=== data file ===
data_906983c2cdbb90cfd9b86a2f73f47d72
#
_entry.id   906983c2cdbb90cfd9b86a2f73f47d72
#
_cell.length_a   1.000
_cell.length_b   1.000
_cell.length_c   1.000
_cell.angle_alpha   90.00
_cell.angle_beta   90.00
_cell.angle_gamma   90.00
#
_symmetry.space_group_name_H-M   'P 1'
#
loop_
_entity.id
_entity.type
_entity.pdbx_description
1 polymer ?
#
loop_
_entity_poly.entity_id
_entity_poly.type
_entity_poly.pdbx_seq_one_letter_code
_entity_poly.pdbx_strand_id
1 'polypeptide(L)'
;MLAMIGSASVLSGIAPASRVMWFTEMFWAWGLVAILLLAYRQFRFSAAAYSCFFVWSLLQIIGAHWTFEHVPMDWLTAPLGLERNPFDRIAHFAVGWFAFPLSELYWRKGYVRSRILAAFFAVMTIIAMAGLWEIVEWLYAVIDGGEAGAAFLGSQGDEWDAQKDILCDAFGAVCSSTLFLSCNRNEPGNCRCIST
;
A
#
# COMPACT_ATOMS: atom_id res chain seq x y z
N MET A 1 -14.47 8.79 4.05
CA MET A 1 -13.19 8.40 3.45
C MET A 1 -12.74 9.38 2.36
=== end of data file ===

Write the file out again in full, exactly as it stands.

data_906983c2cdbb90cfd9b86a2f73f47d72
#
_entry.id   906983c2cdbb90cfd9b86a2f73f47d72
#
_cell.length_a   1.000
_cell.length_b   1.000
_cell.length_c   1.000
_cell.angle_alpha   90.00
_cell.angle_beta   90.00
_cell.angle_gamma   90.00
#
_symmetry.space_group_name_H-M   'P 1'
#
loop_
_entity.id
_entity.type
_entity.pdbx_description
1 polymer ?
#
loop_
_entity_poly.entity_id
_entity_poly.type
_entity_poly.pdbx_seq_one_letter_code
_entity_poly.pdbx_strand_id
1 'polypeptide(L)'
;MLAMIGSASVLSGIAPASRVMWFTEMFWAWGLVAILLLAYRQFRFSAAAYSCFFVWSLLQIIGAHWTFEHVPMDWLTAPLGLERNPFDRIAHFAVGWFAFPLSELYWRKGYVRSRILAAFFAVMTIIAMAGLWEIVEWLYAVIDGGEAGAAFLGSQGDEWDAQKDILCDAFGAVCSSTLFLSCNRNEPGNCRCIST
;
A
#
# COMPACT_ATOMS: atom_id res chain seq x y z
N MET A 1 -14.47 8.79 4.05
CA MET A 1 -13.19 8.40 3.45
C MET A 1 -12.74 9.38 2.36